Creep rupture caused Qantas 737 engine event in 2009

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The Australian Transport Safety Bureau (ATSB) has ruled that creep rupture in the stage-1 low pressure turbine blades of a CFM56-3C-1 turbofan was the likely cause of an abnormal engine problem encountered on a Qantas Boeing 737-400 in 2009.

"Engine disassembly and inspection revealed signicifcant damage to the stage-1 LPT," ATSB said in a statement.

"Analysis of the stage-1 LPT blades show that some blades had sustained levels of thermally-induced microstructural degradation, which may have affected the creep resistance of the alloy and resulted in the blades being suspceptible to failure by creep rupture."

As a result of the finding, CFM will revise its service bulletin SB 72-1113 and expand the range of blade manufacturing batch numbers that are predisposed to creep-related failure, ATSB said.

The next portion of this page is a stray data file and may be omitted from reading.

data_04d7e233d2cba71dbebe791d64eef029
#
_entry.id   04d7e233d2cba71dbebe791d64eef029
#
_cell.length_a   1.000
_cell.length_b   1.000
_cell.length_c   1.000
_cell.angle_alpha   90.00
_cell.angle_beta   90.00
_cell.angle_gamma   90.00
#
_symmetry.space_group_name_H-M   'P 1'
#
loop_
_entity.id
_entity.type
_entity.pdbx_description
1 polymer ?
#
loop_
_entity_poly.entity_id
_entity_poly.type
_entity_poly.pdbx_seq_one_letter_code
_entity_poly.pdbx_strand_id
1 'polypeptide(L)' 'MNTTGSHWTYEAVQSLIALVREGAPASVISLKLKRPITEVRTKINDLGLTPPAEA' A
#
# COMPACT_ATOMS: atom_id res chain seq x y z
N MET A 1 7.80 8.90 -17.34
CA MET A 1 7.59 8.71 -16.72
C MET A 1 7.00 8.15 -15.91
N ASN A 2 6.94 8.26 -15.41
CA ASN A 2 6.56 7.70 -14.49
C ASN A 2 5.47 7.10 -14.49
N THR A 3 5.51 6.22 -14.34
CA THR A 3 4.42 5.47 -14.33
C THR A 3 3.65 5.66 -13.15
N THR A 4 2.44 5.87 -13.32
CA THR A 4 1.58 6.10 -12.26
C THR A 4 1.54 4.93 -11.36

Blades in identified batches will be withdrawn from service when next removed from the engine, the statement added.

The aircraft, registered as VH-TJY, departed Brisbane for Melbourne at approximately 1900 EST on 10 November 2009.

As the aircraft ascended 24,000ft (7,315m), the flight crew heard a loud thump from the right side of the aircraft, followed by a rise in the exhaust gas temperature and engine vibrations beyond normal limits.

Engine indications returned to normal after the crew retarded the right engine thrust lever. By this time, a non-normal checklist for engine limit, surge and stall had been completed.

The aircraft landed safely at Brisbane Airport. As a precaution, the right engine was shut down during taxi.

Preliminary borescope inspection by the operator's engineering staff revealed significant damage to the low pressure turbine (LPT) assembly.

The engine was returned to an overhaul facility in Melbourne for disassembly and inspection, overseen by ATSB investigators.

ATSB added that creep rupture was identified as the likely mechanism failure in previous stage-1 LPT blade failures in the CFM56 engine.